As many as sixteen US states sued President Donald Trump’s administration over his decision to declare a national emergency to fund a wall on the southern border with Mexico, saying the move violated the constitution. Trump announced the emergency Friday in order to bypass Congress, which approved only a quarter of the $5.6 billion he wanted for the wall in a spending bill.
But the lawsuit, filed in a federal court in California, said the president’s order was contrary to the constitution’s presentment and appropriations clauses, which outline legislative procedures and define Congress as the final arbiter of public funds, respectively.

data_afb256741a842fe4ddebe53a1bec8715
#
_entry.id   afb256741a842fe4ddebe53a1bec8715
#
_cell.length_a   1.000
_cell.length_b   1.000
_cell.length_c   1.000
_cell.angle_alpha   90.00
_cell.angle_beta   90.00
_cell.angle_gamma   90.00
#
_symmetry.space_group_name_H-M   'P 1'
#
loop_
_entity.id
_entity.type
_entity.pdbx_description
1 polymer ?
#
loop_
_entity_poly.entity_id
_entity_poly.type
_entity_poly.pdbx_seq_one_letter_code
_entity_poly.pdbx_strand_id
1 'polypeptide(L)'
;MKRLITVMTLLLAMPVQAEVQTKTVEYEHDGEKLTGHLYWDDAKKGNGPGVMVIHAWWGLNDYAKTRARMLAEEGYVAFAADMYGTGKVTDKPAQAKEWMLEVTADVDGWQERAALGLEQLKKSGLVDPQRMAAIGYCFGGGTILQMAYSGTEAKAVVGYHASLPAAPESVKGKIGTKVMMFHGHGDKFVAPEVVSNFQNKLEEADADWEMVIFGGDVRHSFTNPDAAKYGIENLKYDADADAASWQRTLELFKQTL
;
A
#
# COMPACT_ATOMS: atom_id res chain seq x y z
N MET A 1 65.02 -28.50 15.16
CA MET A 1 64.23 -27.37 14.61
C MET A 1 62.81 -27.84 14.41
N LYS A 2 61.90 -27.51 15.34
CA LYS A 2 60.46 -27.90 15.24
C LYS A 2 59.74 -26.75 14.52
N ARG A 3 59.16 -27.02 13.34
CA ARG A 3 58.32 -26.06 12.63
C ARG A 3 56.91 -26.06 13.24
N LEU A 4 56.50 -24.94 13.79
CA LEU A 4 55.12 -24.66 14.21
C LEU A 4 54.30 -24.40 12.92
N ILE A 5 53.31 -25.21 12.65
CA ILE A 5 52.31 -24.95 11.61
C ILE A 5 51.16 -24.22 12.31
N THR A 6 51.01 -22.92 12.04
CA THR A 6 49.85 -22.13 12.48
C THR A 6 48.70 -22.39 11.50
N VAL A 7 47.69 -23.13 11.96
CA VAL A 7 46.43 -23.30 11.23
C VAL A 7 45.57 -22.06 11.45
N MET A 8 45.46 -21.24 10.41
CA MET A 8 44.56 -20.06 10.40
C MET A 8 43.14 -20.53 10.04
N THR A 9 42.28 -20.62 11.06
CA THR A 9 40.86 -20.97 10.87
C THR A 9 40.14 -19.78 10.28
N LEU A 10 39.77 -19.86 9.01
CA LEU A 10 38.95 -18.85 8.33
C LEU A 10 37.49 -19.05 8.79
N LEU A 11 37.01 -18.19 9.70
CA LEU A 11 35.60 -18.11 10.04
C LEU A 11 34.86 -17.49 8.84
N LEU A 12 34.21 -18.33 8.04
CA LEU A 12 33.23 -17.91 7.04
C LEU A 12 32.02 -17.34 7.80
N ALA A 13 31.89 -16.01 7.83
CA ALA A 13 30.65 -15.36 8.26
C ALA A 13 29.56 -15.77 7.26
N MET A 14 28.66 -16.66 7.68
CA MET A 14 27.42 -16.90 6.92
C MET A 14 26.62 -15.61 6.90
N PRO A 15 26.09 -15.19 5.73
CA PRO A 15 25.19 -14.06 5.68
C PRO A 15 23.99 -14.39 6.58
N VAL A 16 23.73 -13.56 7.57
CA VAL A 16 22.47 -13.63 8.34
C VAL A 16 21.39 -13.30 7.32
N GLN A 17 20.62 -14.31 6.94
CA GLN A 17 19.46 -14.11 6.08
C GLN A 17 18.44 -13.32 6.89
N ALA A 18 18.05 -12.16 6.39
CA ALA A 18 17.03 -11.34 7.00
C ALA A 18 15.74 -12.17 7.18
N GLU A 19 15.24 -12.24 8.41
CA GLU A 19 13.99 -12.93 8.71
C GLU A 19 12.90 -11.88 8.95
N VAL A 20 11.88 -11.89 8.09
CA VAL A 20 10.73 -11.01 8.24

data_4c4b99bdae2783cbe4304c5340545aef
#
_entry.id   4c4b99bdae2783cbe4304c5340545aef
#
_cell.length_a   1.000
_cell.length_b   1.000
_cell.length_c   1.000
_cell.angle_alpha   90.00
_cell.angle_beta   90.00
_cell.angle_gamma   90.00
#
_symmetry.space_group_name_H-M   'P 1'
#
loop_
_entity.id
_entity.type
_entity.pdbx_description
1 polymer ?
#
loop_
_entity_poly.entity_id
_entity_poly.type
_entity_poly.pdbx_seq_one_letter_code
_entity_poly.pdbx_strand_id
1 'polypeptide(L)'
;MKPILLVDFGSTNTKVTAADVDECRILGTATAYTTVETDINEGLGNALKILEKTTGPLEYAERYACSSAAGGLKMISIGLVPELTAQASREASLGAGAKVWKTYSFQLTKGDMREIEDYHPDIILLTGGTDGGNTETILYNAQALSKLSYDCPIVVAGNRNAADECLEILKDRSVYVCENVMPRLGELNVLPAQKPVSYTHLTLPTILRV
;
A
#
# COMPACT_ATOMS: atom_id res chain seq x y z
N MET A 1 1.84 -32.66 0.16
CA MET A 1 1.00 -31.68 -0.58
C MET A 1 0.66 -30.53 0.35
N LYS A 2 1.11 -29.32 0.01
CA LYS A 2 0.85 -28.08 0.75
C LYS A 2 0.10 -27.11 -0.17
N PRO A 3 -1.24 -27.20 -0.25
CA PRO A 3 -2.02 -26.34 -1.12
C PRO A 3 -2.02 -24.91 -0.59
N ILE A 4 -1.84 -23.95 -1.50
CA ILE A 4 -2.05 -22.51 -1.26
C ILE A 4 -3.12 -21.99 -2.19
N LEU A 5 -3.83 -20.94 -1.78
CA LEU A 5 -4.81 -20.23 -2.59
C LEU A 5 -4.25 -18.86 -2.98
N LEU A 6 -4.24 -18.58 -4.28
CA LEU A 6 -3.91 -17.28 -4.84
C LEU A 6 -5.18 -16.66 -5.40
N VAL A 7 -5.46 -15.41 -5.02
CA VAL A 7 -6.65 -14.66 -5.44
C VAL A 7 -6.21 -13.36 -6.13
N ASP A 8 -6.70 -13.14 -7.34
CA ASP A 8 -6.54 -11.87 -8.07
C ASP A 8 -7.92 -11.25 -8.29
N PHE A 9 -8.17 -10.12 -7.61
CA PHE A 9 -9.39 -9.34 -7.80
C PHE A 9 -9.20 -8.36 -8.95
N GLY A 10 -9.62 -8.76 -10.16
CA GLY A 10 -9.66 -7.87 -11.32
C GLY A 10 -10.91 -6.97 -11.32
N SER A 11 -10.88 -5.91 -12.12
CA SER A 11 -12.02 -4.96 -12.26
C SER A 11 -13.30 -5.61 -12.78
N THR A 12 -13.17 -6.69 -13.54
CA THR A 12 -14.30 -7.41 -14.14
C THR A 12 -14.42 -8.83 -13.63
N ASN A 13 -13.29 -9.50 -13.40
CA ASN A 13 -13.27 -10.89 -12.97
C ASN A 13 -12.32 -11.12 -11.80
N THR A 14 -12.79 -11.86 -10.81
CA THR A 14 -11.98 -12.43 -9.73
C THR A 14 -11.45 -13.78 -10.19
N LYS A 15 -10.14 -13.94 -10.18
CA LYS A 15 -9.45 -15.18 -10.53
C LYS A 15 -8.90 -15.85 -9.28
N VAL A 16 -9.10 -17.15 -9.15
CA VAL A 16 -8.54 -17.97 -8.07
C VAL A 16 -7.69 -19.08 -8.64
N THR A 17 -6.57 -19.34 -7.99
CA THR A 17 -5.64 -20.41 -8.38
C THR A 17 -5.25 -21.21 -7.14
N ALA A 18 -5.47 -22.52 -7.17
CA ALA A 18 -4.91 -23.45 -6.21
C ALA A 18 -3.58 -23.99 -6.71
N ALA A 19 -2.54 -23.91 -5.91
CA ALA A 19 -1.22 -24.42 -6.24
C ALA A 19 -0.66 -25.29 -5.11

It suit stated that this emergency leads towards constitutional crisis of his own making. The move had already been announced by Xavier Becerra, the attorney general of California, who said Sunday his state and others had legal standing because they risked losing moneys intended for military projects, disaster assistance and other purposes.
The states “bring this action to protect their residents, natural resources, and economic interests from President Donald J. Trump’s flagrant disregard of fundamental separation of powers principles engrained in the United States Constitution,” the complaint said.
Critics, including several senators from Trump’s Republican party, have warned that he has opened the door for future presidents to call on the act whenever they fail to get their way with Congress.